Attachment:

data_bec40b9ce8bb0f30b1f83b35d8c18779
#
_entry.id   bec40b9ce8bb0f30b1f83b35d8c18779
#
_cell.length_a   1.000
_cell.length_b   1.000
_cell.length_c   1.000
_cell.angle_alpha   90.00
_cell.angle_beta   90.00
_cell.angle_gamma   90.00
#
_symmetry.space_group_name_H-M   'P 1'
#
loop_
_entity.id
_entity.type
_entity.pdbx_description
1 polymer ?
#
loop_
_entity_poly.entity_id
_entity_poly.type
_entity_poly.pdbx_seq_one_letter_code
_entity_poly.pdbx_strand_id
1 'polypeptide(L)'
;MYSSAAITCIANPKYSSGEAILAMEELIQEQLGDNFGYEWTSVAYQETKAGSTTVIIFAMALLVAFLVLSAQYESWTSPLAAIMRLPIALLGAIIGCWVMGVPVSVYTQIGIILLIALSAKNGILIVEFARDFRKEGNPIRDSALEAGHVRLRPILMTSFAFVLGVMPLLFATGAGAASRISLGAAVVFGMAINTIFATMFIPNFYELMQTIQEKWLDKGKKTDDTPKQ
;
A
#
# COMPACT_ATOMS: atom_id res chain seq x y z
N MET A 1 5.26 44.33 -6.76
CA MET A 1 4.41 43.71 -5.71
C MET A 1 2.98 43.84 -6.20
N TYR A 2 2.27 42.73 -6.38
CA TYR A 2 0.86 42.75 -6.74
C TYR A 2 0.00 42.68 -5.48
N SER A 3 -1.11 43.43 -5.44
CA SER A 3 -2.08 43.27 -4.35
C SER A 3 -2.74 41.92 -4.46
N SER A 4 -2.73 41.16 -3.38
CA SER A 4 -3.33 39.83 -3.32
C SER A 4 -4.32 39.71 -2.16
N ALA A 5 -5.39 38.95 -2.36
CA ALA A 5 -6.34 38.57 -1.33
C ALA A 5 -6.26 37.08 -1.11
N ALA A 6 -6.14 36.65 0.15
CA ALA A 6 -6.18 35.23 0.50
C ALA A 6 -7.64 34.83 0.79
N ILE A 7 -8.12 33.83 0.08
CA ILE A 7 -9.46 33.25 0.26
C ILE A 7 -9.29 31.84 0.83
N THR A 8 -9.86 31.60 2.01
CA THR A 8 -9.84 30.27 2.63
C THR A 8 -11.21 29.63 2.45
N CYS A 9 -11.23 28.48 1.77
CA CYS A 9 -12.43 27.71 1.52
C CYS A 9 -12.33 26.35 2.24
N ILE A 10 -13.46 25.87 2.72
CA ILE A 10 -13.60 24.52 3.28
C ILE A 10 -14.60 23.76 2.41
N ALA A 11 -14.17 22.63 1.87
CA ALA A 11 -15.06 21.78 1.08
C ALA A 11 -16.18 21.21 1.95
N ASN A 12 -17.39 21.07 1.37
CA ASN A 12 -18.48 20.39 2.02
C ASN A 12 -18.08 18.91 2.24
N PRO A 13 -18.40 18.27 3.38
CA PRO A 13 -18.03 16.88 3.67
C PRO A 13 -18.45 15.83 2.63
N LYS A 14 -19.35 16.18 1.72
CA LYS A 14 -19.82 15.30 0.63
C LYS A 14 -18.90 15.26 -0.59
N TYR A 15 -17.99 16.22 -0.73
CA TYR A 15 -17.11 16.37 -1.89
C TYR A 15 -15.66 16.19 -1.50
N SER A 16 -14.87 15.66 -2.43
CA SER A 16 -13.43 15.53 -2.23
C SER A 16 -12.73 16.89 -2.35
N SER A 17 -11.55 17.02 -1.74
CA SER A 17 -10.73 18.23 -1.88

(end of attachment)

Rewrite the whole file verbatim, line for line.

data_bec40b9ce8bb0f30b1f83b35d8c18779
#
_entry.id   bec40b9ce8bb0f30b1f83b35d8c18779
#
_cell.length_a   1.000
_cell.length_b   1.000
_cell.length_c   1.000
_cell.angle_alpha   90.00
_cell.angle_beta   90.00
_cell.angle_gamma   90.00
#
_symmetry.space_group_name_H-M   'P 1'
#
loop_
_entity.id
_entity.type
_entity.pdbx_description
1 polymer ?
#
loop_
_entity_poly.entity_id
_entity_poly.type
_entity_poly.pdbx_seq_one_letter_code
_entity_poly.pdbx_strand_id
1 'polypeptide(L)'
;MYSSAAITCIANPKYSSGEAILAMEELIQEQLGDNFGYEWTSVAYQETKAGSTTVIIFAMALLVAFLVLSAQYESWTSPLAAIMRLPIALLGAIIGCWVMGVPVSVYTQIGIILLIALSAKNGILIVEFARDFRKEGNPIRDSALEAGHVRLRPILMTSFAFVLGVMPLLFATGAGAASRISLGAAVVFGMAINTIFATMFIPNFYELMQTIQEKWLDKGKKTDDTPKQ
;
A
#
# COMPACT_ATOMS: atom_id res chain seq x y z
N MET A 1 5.26 44.33 -6.76
CA MET A 1 4.41 43.71 -5.71
C MET A 1 2.98 43.84 -6.20
N TYR A 2 2.27 42.73 -6.38
CA TYR A 2 0.86 42.75 -6.74
C TYR A 2 0.00 42.68 -5.48
N SER A 3 -1.11 43.43 -5.44
CA SER A 3 -2.08 43.27 -4.35
C SER A 3 -2.74 41.92 -4.46
N SER A 4 -2.73 41.16 -3.38
CA SER A 4 -3.33 39.83 -3.32
C SER A 4 -4.32 39.71 -2.16
N ALA A 5 -5.39 38.95 -2.36
CA ALA A 5 -6.34 38.57 -1.33
C ALA A 5 -6.26 37.08 -1.11
N ALA A 6 -6.14 36.65 0.15
CA ALA A 6 -6.18 35.23 0.50
C ALA A 6 -7.64 34.83 0.79
N ILE A 7 -8.12 33.83 0.08
CA ILE A 7 -9.46 33.25 0.26
C ILE A 7 -9.29 31.84 0.83
N THR A 8 -9.86 31.60 2.01
CA THR A 8 -9.84 30.27 2.63
C THR A 8 -11.21 29.63 2.45
N CYS A 9 -11.23 28.48 1.77
CA CYS A 9 -12.43 27.71 1.52
C CYS A 9 -12.33 26.35 2.24
N ILE A 10 -13.46 25.87 2.72
CA ILE A 10 -13.60 24.52 3.28
C ILE A 10 -14.60 23.76 2.41
N ALA A 11 -14.17 22.63 1.87
CA ALA A 11 -15.06 21.78 1.08
C ALA A 11 -16.18 21.21 1.95
N ASN A 12 -17.39 21.07 1.37
CA ASN A 12 -18.48 20.39 2.02
C ASN A 12 -18.08 18.91 2.24
N PRO A 13 -18.40 18.27 3.38
CA PRO A 13 -18.03 16.88 3.67
C PRO A 13 -18.45 15.83 2.63
N LYS A 14 -19.35 16.18 1.72
CA LYS A 14 -19.82 15.30 0.63
C LYS A 14 -18.90 15.26 -0.59
N TYR A 15 -17.99 16.22 -0.73
CA TYR A 15 -17.11 16.37 -1.89
C TYR A 15 -15.66 16.19 -1.50
N SER A 16 -14.87 15.66 -2.43
CA SER A 16 -13.43 15.53 -2.23
C SER A 16 -12.73 16.89 -2.35
N SER A 17 -11.55 17.02 -1.74
CA SER A 17 -10.73 18.23 -1.88